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Even the smallest ponds can add interest and variety to a garden, and attract a range of wildlife. It is possible to create a mini pond in a container, even if you have a small paved courtyard garden or a balcony. Here are some tips on how to go about it, and advice about which plants work best in container ponds.
Step 1- Find a suitable container
There’s no need to buy a purpose-made container, but if your container isn’t watertight, you will need to line it with a pond liner. You could use half a plastic barrel, an old washing up bowl, a recycling box, a Belfast sink, or any other sturdy container which will be able to withstand frosts.
Step 2- Choose a suitable spot
If possible, find a place which gets plenty of sunlight, but isn’t in full sun all day. Observe how the light moves around your outside space during the day if you are unsure about where to put it. You can either dig a hole to sink the pond into the ground, or let it stand on the surface. Obviously, if you have a balcony or paved garden, a sunken pond isn’t an option.
If you do have some areas of lawn or turf, sinking the pond so that the edges are level with the ground will make it easier for frogs and insects to climb in and out. On the other hand, if you have small children or inquisitive pets, a raised pond might be a safer option! Make sure that the pond is somewhere you can see it easily and enjoy it as well.
Step 3- Add some escape routes!
The next step is to make sure little creatures can easily get in and out of your pond. Once you are sure the container is fully watertight, line the bottom with some clean gravel or stones to create a natural surface, and help weigh the container down. Avoid putting any soil in the pond, as this will be too full of nutrients, and cause unwanted algae growth.
Next, build some steps or a ramp from the bottom to the rim of the container. You could use stacked stones or bricks, or make a ramp out of a piece of wood (although make sure it doesn’t have any paint or wood treatments on it, as this will leak toxic chemicals into the pond.)
If your pond isn’t sunken, you will also need to build steps or a ramp from the outside of the container to the ground.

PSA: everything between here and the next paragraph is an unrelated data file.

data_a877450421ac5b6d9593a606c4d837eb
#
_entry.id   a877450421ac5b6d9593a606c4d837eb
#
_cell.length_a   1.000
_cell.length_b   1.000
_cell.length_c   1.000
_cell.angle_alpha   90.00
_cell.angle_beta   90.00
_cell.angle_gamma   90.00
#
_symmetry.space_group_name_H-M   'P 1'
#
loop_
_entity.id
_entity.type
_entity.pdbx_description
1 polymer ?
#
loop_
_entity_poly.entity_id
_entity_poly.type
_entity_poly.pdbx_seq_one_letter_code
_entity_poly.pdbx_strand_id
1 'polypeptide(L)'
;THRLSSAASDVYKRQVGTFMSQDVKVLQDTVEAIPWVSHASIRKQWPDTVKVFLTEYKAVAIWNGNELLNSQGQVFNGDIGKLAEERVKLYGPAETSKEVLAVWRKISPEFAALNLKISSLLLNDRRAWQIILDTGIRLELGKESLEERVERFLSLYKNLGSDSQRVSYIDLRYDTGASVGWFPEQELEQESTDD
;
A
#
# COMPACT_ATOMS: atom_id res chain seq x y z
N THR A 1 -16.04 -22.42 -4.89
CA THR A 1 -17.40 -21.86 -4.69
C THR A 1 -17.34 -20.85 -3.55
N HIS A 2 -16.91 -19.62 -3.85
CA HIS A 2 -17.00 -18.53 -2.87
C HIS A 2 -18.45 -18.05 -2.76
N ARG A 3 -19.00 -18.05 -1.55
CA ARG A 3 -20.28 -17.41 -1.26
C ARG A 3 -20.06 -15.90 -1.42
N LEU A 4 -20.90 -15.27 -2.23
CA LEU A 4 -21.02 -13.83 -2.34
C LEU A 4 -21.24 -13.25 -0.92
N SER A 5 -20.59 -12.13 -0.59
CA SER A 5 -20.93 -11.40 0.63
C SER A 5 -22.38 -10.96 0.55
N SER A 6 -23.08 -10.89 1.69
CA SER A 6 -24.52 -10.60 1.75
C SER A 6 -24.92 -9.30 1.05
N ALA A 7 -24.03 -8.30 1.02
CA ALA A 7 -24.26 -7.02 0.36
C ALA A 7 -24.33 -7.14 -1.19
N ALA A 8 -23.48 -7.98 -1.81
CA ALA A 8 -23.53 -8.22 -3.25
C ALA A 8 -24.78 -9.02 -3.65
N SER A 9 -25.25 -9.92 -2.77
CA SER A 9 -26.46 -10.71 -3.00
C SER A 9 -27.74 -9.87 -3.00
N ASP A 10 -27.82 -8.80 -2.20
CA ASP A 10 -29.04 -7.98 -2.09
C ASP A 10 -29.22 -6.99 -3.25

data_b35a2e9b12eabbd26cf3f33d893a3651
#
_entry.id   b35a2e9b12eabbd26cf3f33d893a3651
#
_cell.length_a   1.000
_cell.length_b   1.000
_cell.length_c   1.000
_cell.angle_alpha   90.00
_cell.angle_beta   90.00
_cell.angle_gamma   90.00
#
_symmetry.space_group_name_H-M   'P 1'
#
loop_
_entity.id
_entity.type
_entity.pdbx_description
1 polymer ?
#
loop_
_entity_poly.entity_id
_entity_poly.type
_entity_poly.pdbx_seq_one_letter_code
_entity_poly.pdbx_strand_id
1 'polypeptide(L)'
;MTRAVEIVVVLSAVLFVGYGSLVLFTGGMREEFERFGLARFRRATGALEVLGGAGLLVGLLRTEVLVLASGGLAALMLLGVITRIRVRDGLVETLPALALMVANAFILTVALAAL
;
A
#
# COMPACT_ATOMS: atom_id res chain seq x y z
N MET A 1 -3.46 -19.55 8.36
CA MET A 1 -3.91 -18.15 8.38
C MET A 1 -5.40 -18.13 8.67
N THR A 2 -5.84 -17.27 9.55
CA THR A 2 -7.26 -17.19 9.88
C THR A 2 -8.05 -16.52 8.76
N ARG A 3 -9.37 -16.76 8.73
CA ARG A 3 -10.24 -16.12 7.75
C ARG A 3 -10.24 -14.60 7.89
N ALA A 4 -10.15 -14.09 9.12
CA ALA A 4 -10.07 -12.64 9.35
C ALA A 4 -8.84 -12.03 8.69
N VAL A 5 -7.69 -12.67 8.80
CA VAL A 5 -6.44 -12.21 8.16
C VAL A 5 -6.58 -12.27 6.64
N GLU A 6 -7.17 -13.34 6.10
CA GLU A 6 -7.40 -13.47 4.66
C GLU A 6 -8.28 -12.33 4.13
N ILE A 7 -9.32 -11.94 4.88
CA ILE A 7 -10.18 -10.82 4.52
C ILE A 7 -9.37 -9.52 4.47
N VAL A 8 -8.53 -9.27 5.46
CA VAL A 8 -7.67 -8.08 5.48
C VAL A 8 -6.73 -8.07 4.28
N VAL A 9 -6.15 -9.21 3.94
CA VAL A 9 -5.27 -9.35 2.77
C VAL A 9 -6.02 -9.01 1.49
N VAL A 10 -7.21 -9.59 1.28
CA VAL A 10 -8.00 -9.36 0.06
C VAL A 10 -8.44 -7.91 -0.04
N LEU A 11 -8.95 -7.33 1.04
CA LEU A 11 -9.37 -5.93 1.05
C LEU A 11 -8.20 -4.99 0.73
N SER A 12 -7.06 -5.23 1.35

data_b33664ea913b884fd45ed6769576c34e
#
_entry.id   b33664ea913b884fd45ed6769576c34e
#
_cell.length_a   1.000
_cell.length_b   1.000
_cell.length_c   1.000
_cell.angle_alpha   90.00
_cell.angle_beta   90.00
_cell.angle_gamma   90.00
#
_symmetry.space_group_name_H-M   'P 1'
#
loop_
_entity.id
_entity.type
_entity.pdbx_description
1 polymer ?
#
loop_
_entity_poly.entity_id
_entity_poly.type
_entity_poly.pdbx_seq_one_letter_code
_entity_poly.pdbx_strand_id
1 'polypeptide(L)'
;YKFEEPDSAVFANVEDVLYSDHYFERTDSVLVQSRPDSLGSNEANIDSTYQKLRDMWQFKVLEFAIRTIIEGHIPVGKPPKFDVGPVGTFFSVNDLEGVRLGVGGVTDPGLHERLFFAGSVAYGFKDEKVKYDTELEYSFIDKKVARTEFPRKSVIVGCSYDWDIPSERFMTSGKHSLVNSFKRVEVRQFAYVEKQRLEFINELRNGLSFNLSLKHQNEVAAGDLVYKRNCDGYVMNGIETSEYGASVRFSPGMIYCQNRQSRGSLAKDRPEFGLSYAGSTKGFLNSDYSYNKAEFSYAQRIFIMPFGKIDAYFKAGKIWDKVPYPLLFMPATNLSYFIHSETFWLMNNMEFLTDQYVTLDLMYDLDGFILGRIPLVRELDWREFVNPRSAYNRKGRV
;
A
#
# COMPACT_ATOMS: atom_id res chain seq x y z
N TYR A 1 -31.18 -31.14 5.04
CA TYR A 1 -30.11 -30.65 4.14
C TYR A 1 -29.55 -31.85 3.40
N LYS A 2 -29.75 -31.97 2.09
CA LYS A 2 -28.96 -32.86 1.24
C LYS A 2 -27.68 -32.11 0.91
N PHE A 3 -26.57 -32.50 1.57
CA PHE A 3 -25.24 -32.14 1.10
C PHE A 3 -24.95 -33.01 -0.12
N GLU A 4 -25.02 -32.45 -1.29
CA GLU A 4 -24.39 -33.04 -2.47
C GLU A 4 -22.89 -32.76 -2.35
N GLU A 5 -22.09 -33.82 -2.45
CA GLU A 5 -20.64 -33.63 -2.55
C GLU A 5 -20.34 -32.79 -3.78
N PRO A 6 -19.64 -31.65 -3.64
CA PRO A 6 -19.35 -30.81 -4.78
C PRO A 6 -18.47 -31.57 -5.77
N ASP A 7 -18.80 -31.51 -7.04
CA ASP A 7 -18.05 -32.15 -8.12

Step 4- Fill your pond
Once you’ve got your steps or ramp in place, fill the pond with rainwater collected in a butt if possible. If you don’t have enough rainwater, let tap water stand outside for a few days before adding it, to allow the chlorine some time to evaporate. Another option is to just let nature do its thing, as a spell of wet weather will soon fill up a small container.
Step 5- Plant up your pond
It’s time to choose plants to help oxygenate the water, which will help to prevent it becoming stagnant. Obviously, it is best to select small leaved plants which will not grow too rapidly. Depending on the size of your container, about three to five plants should be enough.
Choose smaller native or non-native aquatic species, that are most suitable for attracting wildlife. Include some submerged plants, which stay below the surface, such as Hornwort or Willow moss. Starwort is another good choice which can also be planted in an aquatic basket.
Also include some marginal plants, which grow at the edge of the pond, with submerged roots and the foliage emerging above the surface. These plants help to provide shade for the pond, and shelter for wildlife.
Pick two or three plants with small flowers and leaves, such as lesser spearwort, Lesser water plantain, marsh marigold, and water forget-me-not. Larger container ponds may also be able to accommodate some small floating plants, such as miniature waterlilies. Ideally, you want to make sure that surface coverage is at least 50% to provide cover for pond life and help to keep the water cooler to reduce problems with algae.
Step 6- Keep an eye on it
All you need to do now is watch and wait. Wildlife will find its way to the pond, so there’s no need to bring it in from other ponds. If you find that algae or some of the plants are starting to take over, thin them out every now and then.
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